Anthony Collins Lawyers
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Lasting Powers of Attorney (LPA) are documents by which a person, having the capacity (the donor), can appoint one or more persons of his choice, to be able to take over the decision-making powers if the donor loses his capacity to coming.
To be used, LPAs must be registered with the Office of the Public Guardian (OPG). Processing times for registration to be completed have more than doubled, leaving people to wait longer to be able to support or get help from their designated attorneys.
While OPG advises taking steps to reduce the backlog and reduce delays, and a consultation has just been completed on modernizing the process and requirements for setting up an APL, the current situation means that many many people find themselves in vulnerable and insecure positions, relying on informal arrangements – and in extreme cases, facing expectations without access to their own finances until registration is completed.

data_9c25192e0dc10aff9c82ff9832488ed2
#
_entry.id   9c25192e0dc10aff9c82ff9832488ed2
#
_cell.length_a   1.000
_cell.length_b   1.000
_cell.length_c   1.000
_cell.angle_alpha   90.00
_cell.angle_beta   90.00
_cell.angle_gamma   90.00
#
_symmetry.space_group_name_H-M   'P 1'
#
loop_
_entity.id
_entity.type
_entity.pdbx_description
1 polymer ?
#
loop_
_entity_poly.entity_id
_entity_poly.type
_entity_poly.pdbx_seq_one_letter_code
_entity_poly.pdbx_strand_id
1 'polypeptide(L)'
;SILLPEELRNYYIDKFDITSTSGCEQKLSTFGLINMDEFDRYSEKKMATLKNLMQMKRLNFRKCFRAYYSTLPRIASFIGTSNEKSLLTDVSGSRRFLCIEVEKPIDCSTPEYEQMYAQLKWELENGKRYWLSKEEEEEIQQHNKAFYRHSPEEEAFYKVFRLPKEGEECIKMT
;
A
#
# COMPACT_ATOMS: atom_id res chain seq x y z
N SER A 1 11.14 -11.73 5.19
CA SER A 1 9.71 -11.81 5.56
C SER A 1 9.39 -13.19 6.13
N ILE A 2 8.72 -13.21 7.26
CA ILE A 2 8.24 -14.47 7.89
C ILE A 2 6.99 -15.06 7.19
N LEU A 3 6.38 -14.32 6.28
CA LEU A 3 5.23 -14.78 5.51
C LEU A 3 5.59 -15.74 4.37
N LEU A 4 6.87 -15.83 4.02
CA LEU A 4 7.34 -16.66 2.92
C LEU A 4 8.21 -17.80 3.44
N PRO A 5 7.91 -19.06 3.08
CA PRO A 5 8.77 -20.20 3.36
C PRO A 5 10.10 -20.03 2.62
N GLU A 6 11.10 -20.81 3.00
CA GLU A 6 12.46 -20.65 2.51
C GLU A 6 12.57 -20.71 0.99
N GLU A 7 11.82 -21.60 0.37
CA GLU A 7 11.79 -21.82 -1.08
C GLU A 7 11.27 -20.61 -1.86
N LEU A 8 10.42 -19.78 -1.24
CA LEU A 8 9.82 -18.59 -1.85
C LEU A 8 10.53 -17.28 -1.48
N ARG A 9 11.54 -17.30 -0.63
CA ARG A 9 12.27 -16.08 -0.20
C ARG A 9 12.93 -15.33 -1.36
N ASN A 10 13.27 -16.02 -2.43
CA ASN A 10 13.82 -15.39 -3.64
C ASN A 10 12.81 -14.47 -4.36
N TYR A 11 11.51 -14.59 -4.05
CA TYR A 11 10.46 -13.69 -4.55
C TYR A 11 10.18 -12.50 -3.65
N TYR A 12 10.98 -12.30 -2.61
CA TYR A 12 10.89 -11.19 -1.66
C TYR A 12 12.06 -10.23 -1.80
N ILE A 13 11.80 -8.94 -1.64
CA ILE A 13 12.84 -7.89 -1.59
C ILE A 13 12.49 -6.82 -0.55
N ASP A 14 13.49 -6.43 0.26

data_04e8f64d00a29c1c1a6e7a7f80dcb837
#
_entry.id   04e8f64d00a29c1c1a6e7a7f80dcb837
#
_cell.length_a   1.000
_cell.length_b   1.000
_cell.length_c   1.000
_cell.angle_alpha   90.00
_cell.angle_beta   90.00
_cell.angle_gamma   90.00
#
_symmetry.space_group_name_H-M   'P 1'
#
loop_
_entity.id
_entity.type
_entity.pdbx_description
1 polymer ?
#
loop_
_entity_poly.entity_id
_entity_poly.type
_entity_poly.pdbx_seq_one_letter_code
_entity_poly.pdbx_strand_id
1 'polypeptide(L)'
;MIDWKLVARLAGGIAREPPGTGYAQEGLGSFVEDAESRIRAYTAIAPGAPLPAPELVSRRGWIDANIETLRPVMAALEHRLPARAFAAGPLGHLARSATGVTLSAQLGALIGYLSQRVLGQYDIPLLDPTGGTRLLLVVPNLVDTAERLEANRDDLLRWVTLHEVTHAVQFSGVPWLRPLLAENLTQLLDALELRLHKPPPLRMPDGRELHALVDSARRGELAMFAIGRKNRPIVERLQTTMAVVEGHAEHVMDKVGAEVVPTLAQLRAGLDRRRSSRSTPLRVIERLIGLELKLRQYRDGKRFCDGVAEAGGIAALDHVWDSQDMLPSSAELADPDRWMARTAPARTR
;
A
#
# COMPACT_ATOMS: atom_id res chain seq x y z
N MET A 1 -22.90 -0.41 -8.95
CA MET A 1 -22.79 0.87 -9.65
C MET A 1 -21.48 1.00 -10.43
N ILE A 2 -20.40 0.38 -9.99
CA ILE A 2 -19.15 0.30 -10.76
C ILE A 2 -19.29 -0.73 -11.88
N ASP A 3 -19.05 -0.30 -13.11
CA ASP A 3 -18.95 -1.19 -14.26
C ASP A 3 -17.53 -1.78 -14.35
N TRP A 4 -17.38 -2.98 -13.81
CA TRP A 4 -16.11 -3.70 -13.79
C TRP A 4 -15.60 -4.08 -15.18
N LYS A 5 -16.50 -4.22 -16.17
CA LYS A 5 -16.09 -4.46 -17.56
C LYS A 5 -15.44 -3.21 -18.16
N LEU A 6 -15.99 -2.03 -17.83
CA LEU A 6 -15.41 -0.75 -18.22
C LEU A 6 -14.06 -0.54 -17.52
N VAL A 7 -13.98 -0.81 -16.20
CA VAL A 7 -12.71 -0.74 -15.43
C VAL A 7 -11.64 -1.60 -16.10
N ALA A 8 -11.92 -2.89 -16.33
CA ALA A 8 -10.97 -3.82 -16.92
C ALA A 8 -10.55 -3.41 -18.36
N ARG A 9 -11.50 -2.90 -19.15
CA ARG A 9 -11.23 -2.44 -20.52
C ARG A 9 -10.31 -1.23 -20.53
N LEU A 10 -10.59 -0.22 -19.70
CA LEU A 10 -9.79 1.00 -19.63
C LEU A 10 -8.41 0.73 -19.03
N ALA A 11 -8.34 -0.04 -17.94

While the delays are frustrating and need to be resolved, the advice to people is clear – get your LPA in place and apply for registration as soon as possible – start the process now. Leaving things until they are essential can lead to problems, delays and added (unnecessary) stress for everyone involved. But taking planned action well in advance can save you time, time, and peace of mind.
If you or someone you know would benefit from a conversation about an APL, my colleagues and I would be happy to help.
The content of this article is intended to provide a general guide on the subject. Specialist advice should be sought regarding your particular situation.
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